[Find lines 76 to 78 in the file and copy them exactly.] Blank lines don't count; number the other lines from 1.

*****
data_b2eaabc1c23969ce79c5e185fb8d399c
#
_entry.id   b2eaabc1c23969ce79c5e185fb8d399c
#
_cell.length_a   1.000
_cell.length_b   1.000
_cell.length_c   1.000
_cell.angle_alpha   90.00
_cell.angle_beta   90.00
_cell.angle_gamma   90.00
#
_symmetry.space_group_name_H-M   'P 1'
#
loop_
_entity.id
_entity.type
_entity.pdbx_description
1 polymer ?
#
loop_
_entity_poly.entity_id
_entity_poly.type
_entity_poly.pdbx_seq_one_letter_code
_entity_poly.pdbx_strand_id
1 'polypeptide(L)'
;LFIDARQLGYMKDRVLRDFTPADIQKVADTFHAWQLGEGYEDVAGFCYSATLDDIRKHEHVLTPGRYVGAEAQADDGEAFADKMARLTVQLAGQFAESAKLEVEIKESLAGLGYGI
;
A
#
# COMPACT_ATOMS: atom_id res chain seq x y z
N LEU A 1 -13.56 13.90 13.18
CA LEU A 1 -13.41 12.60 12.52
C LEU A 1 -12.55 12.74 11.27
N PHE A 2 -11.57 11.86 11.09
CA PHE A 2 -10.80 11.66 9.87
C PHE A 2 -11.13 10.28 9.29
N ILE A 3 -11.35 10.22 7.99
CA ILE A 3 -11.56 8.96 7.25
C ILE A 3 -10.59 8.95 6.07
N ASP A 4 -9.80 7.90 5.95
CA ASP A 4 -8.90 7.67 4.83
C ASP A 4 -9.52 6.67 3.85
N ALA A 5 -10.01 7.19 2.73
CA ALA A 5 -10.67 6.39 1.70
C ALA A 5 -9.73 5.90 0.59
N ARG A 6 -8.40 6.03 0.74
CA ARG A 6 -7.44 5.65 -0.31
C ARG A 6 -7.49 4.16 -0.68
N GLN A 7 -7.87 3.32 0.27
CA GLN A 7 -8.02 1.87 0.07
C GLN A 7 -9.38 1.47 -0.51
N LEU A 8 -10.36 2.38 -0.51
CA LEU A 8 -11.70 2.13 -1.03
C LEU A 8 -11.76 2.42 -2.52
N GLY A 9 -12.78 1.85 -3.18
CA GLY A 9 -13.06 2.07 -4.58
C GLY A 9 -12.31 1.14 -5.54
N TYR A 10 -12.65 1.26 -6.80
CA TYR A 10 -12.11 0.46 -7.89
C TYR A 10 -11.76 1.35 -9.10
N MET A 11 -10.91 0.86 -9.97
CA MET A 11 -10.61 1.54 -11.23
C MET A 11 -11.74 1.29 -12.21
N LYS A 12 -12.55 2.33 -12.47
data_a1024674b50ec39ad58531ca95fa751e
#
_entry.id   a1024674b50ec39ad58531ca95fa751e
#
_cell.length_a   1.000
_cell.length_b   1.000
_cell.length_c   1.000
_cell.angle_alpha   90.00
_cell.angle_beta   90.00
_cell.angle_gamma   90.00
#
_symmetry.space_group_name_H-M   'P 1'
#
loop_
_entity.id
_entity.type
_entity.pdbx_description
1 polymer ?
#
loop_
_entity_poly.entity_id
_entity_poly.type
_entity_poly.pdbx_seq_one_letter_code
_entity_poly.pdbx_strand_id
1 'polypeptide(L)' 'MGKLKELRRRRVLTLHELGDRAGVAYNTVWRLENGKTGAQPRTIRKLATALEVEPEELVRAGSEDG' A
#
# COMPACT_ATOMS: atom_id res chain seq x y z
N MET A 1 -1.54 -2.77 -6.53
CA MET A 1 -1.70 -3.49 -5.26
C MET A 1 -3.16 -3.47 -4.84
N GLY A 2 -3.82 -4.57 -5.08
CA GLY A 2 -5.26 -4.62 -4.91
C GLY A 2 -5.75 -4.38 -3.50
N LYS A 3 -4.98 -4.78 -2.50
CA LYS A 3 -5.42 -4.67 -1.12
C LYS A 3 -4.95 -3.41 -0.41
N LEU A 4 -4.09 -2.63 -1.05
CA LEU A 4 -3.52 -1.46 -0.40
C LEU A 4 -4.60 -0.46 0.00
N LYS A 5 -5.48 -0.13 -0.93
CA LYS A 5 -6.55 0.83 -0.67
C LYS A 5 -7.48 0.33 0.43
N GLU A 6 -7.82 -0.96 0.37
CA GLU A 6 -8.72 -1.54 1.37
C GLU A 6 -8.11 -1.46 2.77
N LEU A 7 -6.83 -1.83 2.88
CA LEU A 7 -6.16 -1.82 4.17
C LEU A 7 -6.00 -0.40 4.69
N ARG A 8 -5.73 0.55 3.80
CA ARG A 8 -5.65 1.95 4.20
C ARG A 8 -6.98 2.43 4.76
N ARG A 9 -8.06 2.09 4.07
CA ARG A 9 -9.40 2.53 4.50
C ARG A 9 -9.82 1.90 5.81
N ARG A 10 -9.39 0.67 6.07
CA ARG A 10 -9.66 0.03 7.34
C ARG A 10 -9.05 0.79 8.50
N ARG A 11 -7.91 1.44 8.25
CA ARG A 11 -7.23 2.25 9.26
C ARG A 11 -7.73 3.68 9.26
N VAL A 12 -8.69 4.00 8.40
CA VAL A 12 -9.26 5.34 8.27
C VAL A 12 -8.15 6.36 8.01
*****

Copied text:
_symmetry.space_group_name_H-M   'P 1'
#
loop_